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Wrist Fracture In Adults
WHAT YOU NEED TO KNOW:
A wrist fracture is a break in one or more of the bones in your wrist.
- Pain medicine: You may be given a prescription medicine to decrease pain. Do not wait until the pain is severe before you take this medicine.
- Take your medicine as directed. Call your healthcare provider if you think your medicine is not helping or if you have side effects. Tell him if you are allergic to any medicine. Keep a list of the medicines, vitamins, and herbs you take. Include the amounts, and when and why you take them. Bring the list or the pill bottles to follow-up visits. Carry your medicine list with you in case of an emergency.
Follow up with your primary healthcare provider or bone specialist as directed:
Write down any questions so you remember to ask them in your follow-up visits.
Ice helps decrease swelling and pain. Use an ice pack or put crushed ice in a plastic bag. Cover it with a towel and place it on your wrist for 15 to 20 minutes every hour as directed.
- Check the skin around your cast or splint daily for any redness or sores.
- If your splint is too tight, your fingers may be numb or tingle. Gently loosen the fasteners as directed to relieve the tightness.
- Do not use a sharp or pointed object to scratch your skin under the cast or splint.
- Do not push down or lean on any part of the cast or splint, because it may break.
How to bathe with a cast or splint:
Before you take a bath or shower, cover your cast or splint with a plastic bag. Tape the bag to your skin above the cast or splint to keep out water. Hold your arm away from the water in case the bag leaks. It is important that you do not get your cast or splint wet.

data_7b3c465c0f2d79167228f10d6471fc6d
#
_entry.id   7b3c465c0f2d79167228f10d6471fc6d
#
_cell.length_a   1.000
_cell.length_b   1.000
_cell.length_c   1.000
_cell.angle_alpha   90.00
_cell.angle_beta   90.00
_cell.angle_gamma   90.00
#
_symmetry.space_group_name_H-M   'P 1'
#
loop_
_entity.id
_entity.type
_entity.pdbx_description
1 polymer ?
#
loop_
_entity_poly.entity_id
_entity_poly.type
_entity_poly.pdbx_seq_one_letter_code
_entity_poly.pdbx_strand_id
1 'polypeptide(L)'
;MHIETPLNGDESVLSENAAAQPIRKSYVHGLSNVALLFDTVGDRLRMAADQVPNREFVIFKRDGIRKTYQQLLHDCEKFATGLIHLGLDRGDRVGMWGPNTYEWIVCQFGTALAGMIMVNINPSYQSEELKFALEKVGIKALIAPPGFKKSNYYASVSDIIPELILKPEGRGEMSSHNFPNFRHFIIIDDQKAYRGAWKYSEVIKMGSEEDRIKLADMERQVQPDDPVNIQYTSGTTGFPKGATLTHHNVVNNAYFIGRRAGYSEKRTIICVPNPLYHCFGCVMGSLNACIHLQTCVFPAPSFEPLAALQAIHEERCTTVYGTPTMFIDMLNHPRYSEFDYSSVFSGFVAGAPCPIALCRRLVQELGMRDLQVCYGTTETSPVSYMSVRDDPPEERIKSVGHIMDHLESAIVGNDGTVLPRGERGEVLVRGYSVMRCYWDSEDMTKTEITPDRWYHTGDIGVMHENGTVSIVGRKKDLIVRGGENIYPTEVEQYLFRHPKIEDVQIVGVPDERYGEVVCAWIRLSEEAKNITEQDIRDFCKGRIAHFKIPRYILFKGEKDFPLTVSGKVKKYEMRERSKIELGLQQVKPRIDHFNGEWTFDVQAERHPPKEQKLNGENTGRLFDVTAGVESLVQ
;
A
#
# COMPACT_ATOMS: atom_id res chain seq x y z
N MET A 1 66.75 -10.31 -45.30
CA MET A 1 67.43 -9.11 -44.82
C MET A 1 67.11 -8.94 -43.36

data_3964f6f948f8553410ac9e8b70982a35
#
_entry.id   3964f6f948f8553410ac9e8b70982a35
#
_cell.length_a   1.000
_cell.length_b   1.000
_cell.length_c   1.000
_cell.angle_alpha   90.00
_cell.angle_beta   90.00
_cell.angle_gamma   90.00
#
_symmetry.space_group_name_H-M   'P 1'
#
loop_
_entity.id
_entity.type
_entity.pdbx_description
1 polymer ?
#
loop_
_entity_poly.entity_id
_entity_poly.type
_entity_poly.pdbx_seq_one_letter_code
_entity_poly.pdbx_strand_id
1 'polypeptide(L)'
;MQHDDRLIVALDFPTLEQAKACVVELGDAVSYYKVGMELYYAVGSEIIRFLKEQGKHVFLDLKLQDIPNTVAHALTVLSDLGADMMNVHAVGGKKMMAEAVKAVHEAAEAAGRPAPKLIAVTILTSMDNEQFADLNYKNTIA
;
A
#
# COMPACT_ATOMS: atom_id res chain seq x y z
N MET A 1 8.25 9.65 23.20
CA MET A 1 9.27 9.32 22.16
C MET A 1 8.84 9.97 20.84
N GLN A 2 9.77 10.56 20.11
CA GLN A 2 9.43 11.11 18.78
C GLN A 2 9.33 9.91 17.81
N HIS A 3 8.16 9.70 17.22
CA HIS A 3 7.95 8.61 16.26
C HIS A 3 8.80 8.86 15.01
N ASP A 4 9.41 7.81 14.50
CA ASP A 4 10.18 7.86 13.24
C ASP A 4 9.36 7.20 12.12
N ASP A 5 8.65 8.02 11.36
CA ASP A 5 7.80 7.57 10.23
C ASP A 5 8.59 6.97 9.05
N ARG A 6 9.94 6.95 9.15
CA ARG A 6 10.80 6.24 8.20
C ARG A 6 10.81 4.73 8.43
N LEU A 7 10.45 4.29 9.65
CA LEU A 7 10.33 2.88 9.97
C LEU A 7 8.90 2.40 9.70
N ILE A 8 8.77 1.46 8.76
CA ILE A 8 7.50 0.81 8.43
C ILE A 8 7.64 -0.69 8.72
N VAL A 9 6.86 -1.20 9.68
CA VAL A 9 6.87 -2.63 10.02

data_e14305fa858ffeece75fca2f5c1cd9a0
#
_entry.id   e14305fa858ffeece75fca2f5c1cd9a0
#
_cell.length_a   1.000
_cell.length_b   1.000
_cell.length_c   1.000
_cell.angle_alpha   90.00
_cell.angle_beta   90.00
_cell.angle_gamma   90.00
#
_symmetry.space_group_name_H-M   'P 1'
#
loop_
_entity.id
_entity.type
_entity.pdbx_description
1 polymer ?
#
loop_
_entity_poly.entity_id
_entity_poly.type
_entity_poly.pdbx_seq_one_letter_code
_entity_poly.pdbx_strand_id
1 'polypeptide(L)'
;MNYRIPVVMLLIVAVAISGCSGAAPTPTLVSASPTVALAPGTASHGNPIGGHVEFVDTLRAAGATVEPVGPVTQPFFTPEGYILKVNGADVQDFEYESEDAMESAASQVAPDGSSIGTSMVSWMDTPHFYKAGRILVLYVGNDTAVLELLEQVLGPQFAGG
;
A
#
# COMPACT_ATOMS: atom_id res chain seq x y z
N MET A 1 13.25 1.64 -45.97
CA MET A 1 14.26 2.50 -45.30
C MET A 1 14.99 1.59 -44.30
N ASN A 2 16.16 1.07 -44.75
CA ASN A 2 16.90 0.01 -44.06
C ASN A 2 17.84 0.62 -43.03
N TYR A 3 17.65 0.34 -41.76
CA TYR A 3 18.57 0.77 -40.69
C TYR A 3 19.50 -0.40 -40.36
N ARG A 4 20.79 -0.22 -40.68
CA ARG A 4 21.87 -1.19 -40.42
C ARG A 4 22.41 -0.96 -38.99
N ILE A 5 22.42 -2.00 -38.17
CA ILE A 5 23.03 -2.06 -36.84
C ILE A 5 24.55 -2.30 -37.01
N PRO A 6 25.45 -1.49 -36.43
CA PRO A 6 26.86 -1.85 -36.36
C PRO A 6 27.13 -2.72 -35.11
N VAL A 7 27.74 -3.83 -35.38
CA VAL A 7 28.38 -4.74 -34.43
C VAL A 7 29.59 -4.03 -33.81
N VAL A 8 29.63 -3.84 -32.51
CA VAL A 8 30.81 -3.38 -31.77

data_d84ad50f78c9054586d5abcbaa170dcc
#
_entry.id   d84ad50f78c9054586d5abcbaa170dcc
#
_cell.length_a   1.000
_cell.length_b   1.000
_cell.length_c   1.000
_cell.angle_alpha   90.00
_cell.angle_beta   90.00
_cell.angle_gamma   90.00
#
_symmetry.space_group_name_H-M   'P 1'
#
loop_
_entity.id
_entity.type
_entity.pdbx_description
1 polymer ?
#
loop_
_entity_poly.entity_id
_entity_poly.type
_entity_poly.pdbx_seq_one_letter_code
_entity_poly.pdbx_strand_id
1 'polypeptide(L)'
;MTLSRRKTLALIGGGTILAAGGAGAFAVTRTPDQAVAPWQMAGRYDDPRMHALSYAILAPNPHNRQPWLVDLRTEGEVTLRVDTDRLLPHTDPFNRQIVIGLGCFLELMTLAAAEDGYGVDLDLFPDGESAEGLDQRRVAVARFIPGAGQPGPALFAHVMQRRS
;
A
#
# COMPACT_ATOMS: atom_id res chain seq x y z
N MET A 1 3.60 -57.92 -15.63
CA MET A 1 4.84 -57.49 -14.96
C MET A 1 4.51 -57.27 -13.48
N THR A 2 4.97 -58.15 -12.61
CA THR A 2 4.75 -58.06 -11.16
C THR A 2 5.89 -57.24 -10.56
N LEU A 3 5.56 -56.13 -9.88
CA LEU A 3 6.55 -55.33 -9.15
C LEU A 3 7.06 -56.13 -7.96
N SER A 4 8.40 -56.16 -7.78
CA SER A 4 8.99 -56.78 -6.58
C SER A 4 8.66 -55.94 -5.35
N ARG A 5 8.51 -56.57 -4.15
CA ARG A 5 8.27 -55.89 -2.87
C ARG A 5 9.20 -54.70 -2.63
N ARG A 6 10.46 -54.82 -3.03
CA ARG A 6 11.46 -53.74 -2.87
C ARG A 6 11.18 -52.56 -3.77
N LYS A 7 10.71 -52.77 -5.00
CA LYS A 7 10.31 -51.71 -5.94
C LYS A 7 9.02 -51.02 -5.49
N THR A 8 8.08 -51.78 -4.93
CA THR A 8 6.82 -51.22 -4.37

You may need physical therapy after your wrist heals and the cast is removed. A physical therapist can teach you exercises to help improve movement and strength and to decrease pain.
Call your primary healthcare provider or bone specialist if:
- You have a fever.
- There is a bad smell coming from under your cast or splint.
- You have more pain or swelling than before the cast or splint was put on.
- You have questions or concerns about your condition or care.
Seek immediate care or call 911 if:
- You have increased pain or swelling in your wrist area that does not go away.
- Your cast or splint gets damaged or breaks.
- Your cast or splint becomes soaked with blood.
- Your cast feels tighter, and you have more swelling in your fingers.
- Your fingers on the injured wrist turn blue or white, or they are cold or numb.
- Your arm feels warm, tender, and painful. It may look swollen and red.
- You suddenly feel lightheaded and short of breath.
- You have chest pain when you take a deep breath or cough. You may cough up blood.
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The above information is an educational aid only. It is not intended as medical advice for individual conditions or treatments. Talk to your doctor, nurse or pharmacist before following any medical regimen to see if it is safe and effective for you.